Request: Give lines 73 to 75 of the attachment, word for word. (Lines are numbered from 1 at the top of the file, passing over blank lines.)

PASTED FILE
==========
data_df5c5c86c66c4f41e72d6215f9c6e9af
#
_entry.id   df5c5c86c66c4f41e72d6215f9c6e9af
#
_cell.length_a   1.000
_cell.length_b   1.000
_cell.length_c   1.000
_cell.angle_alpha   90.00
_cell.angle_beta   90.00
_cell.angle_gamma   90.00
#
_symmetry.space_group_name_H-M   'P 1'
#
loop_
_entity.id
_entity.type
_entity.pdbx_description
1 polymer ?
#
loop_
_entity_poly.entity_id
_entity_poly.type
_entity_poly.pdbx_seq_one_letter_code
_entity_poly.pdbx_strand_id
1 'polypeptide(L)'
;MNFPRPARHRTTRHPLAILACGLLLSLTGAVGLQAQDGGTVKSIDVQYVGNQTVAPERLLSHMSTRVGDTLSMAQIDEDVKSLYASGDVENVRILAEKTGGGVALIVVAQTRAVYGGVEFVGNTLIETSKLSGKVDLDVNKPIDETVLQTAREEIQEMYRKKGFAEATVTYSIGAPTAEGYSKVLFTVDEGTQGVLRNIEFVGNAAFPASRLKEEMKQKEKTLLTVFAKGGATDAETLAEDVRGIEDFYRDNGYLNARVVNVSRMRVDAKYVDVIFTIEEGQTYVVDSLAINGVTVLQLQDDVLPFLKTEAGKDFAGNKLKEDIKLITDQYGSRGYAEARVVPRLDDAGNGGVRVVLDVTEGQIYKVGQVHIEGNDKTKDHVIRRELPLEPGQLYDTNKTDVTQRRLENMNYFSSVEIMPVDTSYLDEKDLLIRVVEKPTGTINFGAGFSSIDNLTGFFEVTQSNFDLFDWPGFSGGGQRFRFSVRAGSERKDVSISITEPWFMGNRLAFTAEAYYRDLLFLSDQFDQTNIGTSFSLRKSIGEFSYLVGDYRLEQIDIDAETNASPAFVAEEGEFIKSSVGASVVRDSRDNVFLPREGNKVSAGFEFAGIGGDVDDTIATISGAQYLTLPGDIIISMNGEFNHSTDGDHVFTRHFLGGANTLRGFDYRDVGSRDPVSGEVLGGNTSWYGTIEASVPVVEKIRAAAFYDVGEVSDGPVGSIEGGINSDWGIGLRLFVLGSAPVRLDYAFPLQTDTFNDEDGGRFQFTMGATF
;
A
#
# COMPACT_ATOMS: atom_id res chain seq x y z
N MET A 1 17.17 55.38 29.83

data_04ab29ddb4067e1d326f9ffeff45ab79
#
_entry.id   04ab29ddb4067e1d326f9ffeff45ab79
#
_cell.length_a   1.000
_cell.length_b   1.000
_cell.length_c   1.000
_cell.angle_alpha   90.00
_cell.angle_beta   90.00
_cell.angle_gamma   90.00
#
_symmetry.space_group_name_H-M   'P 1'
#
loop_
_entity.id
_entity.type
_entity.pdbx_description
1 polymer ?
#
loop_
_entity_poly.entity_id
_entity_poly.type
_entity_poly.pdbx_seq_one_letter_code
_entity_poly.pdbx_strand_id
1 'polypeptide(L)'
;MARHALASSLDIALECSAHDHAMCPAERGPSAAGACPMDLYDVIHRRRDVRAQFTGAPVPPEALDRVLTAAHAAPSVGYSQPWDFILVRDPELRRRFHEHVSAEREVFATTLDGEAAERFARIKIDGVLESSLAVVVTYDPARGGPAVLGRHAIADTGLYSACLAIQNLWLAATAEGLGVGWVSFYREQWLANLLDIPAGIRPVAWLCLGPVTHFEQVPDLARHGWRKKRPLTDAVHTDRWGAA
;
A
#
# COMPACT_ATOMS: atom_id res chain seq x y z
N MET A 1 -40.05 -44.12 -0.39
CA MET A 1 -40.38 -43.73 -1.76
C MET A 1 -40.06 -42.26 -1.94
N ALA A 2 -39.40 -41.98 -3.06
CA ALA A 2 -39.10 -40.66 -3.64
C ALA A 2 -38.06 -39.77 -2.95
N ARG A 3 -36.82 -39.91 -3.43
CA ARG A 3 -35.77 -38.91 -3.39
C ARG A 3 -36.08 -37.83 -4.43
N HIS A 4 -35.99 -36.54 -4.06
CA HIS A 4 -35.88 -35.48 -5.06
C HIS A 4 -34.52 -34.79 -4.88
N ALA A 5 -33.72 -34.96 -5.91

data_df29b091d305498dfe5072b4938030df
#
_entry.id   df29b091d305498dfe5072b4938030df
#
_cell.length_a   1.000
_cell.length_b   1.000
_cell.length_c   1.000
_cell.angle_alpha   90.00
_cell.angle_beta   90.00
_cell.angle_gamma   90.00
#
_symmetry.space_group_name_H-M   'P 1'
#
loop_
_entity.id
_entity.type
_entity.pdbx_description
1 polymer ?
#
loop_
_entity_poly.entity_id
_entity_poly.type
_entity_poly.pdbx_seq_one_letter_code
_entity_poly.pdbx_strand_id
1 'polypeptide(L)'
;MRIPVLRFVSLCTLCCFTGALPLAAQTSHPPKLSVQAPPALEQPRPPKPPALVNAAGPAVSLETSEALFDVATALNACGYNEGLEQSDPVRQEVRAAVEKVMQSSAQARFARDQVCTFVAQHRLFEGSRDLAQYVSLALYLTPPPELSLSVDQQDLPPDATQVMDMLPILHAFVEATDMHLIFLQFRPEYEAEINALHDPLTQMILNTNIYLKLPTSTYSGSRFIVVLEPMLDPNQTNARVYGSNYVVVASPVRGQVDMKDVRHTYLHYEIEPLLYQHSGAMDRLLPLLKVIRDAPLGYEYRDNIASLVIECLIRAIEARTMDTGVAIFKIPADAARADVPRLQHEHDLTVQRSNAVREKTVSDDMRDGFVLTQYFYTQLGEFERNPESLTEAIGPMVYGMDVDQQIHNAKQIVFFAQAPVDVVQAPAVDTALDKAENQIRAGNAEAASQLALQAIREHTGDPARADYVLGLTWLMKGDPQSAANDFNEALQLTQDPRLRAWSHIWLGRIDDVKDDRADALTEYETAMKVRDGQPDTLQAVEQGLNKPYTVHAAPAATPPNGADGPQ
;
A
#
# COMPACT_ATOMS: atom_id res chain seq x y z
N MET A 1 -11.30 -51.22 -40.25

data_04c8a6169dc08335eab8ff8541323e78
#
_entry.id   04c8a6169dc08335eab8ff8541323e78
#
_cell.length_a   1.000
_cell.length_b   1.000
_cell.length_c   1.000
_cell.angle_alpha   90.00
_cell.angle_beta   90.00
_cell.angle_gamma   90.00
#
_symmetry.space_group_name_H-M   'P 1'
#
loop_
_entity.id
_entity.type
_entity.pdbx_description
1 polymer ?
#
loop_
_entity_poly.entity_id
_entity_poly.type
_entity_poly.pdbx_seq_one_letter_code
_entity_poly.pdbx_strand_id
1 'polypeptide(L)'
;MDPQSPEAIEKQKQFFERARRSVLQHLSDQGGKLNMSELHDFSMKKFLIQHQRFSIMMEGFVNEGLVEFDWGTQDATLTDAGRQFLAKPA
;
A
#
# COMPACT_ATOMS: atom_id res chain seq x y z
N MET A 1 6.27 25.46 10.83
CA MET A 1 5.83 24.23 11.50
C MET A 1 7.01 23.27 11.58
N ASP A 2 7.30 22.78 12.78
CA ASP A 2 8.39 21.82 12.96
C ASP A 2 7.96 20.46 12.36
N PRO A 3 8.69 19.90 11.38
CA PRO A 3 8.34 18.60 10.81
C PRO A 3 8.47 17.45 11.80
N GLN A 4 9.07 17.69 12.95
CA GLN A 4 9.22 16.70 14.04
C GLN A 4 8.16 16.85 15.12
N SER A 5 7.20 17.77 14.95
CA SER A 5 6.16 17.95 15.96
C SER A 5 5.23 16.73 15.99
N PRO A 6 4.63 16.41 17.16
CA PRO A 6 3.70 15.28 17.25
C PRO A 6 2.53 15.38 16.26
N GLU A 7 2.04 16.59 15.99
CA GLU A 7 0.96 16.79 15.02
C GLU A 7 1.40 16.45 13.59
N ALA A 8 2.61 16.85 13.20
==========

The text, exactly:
C HIS A 4 -34.52 -34.79 -4.88
N ALA A 5 -33.72 -34.96 -5.91

data_df29b091d305498dfe5072b4938030df